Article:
The wheels are coming off

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The wheels are coming off



Lee Sang-ryeul
The author is an editorial writer of the JoongAng Ilbo.

An economic crisis is deplorable because it is most cruel to the poor and weak. The hardships of the Asian financial crisis of 20 years ago and the global financial meltdown 10 years ago remain vivid in our memories. Livelihoods have become equally tough these days. A wide range of data underscores that our economy is in as serious a state as during those past two crises.

Some data may come as a surprise.

One such is a jump in cancellations of insurance policies. Payouts by life insurers to customers cancelling their policies reached 12.9 trillion won ($11.5 billion) between January and June, up 21 percent on year. At this rate, the figure could hit an all-time high by the end of the year.

Insurance is a last resort for ordinary people. It is the minimum coverage for their future. Their losses are big when insurance policies are terminated before they mature. This is why most customers are advised to hold onto their insurance policies until their maturity. Still, many can no longer afford saving for the future and must cash out to survive day by day. When the country sought an international bailout in the late 1990s, nearly four out of 10 families withdrew bank savings or retired insurance policies.

Loans backed by insurance claims are also on a surge. Money can be lent out by life insurers backed by the payments already made by the subscribers at an interest rate between 7 to 10 percent, more than doubling the usual bank loan rates. Such loans increased nearly 9 percent on year to top 60 trillion won in the first half.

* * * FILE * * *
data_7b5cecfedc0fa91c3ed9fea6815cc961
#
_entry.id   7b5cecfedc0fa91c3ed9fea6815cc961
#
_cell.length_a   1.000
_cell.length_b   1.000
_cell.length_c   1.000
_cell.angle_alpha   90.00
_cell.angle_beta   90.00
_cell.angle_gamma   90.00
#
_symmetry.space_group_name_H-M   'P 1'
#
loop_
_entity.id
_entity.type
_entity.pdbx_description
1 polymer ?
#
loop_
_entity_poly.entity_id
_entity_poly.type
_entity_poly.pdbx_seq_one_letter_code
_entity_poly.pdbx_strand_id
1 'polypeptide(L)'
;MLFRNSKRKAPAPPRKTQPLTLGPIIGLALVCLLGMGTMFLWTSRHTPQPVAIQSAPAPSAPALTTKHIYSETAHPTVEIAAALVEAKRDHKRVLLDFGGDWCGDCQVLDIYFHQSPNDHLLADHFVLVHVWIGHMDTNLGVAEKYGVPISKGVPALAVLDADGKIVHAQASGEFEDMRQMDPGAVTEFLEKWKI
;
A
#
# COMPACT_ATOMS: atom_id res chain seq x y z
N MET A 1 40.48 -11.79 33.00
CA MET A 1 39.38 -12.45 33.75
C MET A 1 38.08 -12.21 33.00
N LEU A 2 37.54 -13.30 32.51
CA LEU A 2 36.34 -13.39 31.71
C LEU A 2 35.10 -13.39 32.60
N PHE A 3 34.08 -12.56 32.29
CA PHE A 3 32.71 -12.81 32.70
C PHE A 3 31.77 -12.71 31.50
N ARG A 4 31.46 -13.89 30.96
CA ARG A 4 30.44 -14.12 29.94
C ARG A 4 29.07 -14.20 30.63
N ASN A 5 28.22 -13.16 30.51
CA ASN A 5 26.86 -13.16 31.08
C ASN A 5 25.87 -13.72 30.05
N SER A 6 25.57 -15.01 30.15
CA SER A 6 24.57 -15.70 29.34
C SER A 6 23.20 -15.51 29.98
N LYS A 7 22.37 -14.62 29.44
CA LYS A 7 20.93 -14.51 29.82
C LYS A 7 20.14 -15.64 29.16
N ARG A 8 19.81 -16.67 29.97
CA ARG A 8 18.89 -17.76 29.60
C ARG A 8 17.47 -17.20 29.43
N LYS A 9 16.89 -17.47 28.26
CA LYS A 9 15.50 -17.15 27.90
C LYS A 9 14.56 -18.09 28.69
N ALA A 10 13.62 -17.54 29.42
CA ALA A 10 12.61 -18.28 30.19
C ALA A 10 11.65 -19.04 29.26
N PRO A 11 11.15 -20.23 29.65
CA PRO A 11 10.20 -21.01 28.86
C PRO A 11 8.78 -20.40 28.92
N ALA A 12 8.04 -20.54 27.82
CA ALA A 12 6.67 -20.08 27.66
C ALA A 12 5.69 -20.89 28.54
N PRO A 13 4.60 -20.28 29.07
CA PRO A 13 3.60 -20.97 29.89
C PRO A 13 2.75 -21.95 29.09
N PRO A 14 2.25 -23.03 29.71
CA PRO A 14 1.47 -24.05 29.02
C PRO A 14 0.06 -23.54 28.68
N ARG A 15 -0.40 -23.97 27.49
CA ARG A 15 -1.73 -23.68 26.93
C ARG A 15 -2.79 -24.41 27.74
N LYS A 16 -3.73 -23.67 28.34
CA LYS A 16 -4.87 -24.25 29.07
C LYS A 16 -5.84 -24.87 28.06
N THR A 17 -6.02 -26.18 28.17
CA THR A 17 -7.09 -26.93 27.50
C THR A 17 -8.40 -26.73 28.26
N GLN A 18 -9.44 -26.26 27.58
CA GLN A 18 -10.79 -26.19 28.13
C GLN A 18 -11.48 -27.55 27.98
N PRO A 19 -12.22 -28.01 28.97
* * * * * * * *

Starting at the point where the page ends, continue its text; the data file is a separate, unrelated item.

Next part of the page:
Loans serviced by credit cards, which charge interest rates of 14 to 15 percent, have also accelerated. Loans by seven credit card issuers jumped by 17 percent on year to nearly 21 trillion won. That means more consumers are resorting to expensive credit card borrowing because they have been turned down by banks.

Insurance policy cancellations and higher-interest personal loan increases are common signs of an economy in depression. They are the canaries in the coal mine — or a clear warning sign of a looming recession. They are clear signs that the Korean economy has entered a slump. Unsurprisingly, the delinquency rate on loans for small and mid-sized companies and the self-employed has shot up.

The increase in risky loans can lead to greater woes for the borrowers. People do not become credit-delinquent and homeless overnight. Loans surely can be paid back even if interest rates are high when business and income is steady. But that is not the condition of tough times. When a due date arrives, the borrower inevitably has to turn to loan sharks and can end up delinquent and bankrupt.

The job crisis is behind the surge in pricey loans. People do not have to turn to expensive loans if they receive steady monthly paychecks. Without jobs, lives of debtors become hopeless.

After a July shock, the August data was stupefying with new jobs totalling a mere 3,000 and unemployment fixed at over 1 million. The job market more or less has become dysfunctional, forcing more to live off debt. We witnessed the vicious cycle in the past two crises.
In contrast, job openings in the United States hit a fresh record high. Japan also has nearly full employment. Korea is an exception.

The situation calls for immediate action from President Moon Jae-in. He must acknowledge the crisis. He must look straight at the problems of his income-led growth agenda. This is no time to play a game of chicken with the market. He must sack the people who have wrecked the job market and those who falsely reported on the situation. No stakeholders in a private company tolerate a CEO that causes a bankruptcy.

JoongAng Ilbo, Sept. 13, Page 34
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